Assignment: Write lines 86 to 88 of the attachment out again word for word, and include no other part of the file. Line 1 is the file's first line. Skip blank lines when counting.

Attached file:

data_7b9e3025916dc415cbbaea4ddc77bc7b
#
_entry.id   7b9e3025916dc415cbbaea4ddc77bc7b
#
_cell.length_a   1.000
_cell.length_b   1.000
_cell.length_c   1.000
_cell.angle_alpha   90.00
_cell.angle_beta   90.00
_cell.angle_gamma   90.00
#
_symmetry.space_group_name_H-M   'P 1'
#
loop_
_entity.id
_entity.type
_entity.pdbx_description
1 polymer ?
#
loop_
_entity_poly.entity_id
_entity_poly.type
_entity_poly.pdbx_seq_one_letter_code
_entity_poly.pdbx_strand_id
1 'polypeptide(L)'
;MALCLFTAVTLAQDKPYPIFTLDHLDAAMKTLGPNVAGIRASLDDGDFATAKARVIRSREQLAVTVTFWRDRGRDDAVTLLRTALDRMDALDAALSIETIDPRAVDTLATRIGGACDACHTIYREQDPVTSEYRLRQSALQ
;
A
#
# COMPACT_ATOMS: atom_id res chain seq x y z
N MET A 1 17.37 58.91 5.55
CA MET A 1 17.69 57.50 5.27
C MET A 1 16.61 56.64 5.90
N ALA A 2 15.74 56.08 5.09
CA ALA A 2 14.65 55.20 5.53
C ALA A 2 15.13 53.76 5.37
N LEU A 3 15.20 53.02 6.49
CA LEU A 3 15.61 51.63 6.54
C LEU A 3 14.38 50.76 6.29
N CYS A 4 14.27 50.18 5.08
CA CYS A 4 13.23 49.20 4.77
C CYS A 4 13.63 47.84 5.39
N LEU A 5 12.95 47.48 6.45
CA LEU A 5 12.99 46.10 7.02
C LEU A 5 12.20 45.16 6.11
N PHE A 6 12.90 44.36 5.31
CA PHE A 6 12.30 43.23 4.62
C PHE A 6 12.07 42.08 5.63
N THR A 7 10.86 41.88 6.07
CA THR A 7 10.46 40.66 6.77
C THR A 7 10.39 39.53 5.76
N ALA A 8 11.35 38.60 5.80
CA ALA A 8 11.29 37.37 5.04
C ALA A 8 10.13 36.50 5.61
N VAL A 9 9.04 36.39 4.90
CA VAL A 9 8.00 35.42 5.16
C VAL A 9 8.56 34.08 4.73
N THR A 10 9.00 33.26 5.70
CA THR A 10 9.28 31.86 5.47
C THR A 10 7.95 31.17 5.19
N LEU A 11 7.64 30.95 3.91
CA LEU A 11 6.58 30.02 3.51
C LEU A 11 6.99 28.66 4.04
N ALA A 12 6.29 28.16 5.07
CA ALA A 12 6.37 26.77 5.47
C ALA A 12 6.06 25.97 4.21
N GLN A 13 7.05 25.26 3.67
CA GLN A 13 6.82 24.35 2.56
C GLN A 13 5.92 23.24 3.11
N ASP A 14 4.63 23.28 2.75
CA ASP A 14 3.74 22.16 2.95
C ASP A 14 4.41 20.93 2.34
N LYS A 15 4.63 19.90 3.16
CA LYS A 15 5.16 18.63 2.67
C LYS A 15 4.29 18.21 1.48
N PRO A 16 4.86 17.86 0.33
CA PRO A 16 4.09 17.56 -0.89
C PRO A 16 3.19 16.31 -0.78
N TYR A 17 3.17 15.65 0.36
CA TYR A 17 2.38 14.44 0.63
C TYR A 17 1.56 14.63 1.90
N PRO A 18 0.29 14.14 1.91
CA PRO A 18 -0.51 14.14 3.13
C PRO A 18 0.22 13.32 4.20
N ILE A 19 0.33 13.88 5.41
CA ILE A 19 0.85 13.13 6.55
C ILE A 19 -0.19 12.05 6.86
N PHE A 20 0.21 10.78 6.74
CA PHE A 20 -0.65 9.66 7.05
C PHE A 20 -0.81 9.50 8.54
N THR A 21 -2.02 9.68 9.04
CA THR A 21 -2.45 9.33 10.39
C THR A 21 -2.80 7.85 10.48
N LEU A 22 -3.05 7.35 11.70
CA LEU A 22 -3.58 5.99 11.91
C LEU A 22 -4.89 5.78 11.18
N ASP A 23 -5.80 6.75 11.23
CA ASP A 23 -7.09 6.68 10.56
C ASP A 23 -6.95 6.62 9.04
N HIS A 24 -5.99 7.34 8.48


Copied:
CA ILE A 19 0.85 13.13 6.55
C ILE A 19 -0.19 12.05 6.86
N PHE A 20 0.21 10.78 6.74